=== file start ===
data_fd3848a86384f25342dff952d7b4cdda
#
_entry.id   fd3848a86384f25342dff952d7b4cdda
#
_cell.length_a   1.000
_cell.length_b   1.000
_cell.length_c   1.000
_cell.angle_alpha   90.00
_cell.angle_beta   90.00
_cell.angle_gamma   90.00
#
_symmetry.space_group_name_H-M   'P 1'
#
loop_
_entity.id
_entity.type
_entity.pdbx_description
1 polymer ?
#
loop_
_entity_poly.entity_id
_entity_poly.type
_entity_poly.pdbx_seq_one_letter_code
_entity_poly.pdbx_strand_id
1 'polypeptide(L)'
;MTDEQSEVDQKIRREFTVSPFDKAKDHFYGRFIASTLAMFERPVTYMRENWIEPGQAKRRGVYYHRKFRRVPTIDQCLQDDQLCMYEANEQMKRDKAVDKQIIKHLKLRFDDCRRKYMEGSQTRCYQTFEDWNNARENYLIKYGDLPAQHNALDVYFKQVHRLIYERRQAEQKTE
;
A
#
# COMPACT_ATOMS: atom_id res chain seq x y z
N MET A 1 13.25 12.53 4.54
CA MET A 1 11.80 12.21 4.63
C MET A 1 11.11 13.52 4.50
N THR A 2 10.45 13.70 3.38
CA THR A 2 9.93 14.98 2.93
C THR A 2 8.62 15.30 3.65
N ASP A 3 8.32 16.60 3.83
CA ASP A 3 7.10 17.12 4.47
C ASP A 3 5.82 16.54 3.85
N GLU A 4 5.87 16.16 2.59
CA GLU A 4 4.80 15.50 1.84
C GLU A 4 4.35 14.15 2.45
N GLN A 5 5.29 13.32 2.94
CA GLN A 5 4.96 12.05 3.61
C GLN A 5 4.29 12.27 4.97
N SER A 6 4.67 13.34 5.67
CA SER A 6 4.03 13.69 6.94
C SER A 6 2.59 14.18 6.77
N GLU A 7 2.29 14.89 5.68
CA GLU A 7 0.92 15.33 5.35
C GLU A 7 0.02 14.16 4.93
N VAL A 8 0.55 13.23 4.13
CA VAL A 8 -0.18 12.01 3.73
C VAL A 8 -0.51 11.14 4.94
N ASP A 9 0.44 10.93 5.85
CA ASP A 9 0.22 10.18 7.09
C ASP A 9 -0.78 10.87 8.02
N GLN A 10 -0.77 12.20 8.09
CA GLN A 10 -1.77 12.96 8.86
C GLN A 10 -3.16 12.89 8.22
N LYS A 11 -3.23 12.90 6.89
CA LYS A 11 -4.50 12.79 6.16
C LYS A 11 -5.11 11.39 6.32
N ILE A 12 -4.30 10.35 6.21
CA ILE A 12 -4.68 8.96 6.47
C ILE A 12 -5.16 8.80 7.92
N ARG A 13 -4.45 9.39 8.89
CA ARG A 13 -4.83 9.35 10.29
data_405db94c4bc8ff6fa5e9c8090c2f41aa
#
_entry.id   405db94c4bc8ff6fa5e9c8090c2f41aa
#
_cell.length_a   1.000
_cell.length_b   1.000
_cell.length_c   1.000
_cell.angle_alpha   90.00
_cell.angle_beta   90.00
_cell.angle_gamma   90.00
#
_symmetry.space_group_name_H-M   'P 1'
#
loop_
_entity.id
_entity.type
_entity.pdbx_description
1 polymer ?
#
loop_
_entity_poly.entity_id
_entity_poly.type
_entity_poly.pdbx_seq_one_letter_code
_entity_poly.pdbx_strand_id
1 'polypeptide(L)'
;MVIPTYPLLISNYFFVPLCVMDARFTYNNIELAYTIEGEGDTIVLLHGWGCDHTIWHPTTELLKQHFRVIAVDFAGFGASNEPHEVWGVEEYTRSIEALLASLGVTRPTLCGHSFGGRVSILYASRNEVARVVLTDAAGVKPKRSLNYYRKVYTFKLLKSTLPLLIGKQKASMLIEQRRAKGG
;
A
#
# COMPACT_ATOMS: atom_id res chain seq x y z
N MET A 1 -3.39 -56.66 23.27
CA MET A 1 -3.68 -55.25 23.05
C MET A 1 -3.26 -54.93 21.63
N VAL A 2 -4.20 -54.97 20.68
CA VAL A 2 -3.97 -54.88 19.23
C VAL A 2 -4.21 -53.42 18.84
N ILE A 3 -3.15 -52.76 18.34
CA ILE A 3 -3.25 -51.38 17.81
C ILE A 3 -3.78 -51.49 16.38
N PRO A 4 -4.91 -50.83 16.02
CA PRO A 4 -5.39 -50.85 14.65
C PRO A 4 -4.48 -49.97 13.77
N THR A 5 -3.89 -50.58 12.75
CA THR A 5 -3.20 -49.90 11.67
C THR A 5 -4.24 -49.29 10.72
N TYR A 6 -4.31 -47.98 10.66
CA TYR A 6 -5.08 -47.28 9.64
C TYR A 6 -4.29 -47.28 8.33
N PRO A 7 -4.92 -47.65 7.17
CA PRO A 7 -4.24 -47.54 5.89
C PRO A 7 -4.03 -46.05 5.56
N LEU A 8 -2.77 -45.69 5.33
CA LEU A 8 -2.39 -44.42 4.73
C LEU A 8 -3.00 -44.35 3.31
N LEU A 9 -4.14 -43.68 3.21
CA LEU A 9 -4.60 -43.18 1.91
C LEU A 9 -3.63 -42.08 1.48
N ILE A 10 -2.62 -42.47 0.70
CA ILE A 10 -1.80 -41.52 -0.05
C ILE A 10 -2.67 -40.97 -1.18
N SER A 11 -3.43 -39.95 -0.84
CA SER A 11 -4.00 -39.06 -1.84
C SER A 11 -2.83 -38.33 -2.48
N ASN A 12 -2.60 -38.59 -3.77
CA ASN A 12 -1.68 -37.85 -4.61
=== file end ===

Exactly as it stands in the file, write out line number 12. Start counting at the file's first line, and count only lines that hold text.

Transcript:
_symmetry.space_group_name_H-M   'P 1'